With Harper still away, now in Colombia, and Justin Trudeau on an Atlantic Canada mall food court tour, and Thomas Mulcair, well, elsewhere, it was only Elizabeth May as the sole party leader in the House. That left it up to David Christopherson to kick off QP on behalf of the NDP by shouting out his script about Senator Duffy’s primary residency. James Moore, the designated back-up PM du jour, assured him that new questions had been raised which was why the report was being re-evaluated. Christopherson and then Françoise Boivin tried to then press about the knowledge in the PMO of the payment from Nigel Wright to the Senator, of any documents, but Moore repeated the PM’s long-distance assurances that he didn’t know anything about the deal until it was in the media. Ralph Goodale was up next, asking why it took so long for the PM to act about the revelation of Wright’s involvement, and offer a reminder of the Criminal Code sanctions for such a payment. Moore simply repeated the official denial of knowledge of what happened.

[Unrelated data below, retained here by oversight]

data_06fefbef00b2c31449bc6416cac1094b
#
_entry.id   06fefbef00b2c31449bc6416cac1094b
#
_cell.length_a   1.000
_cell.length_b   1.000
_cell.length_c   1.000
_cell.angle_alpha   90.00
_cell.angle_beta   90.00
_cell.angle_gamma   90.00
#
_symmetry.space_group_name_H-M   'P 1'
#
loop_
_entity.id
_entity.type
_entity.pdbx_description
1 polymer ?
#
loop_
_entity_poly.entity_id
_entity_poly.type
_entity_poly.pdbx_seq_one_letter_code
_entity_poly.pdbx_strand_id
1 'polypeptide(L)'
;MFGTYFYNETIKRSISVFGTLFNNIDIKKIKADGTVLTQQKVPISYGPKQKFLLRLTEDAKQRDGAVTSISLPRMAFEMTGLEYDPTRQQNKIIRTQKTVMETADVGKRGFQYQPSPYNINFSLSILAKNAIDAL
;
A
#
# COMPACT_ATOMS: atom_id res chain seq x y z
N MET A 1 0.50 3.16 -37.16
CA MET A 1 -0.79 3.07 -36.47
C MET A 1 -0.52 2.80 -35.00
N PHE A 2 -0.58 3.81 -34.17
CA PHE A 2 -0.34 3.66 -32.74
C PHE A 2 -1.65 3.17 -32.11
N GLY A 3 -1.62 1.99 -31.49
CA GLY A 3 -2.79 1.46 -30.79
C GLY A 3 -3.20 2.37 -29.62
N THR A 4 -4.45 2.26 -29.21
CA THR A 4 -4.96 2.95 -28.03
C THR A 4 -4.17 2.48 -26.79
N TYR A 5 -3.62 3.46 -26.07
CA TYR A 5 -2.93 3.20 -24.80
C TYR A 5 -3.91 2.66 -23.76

It only took a week, a trip to Peru and a question from a foreign journalist before Stephen Harper finally said that he was sorry over the whole Nigel Wright/Mike Duffy affair. Well, he was sorry that Wright giving the cheque happened – we’re not quite sure yet if he’s sorry that he appointed Duffy to the Senate. (Video here). So, there’s that.
Meanwhile, back home, the NDP have decided to launch a new campaign, that they say will be part of the next election, about trying to abolish the Senate. Because you know, the constitution is something that can be changed on a whim, in particular because abolition would require the unanimous consent of the provinces. In other words, Mulcair is promising to do the impossible because he won’t have to follow through with it, and he can blame the provinces if he forms government. Yay using constitutional vandalism as though there were no consequences as a political tactic! Here’s a great post on the short-sighted ridiculousness for this kind of abolition rhetoric.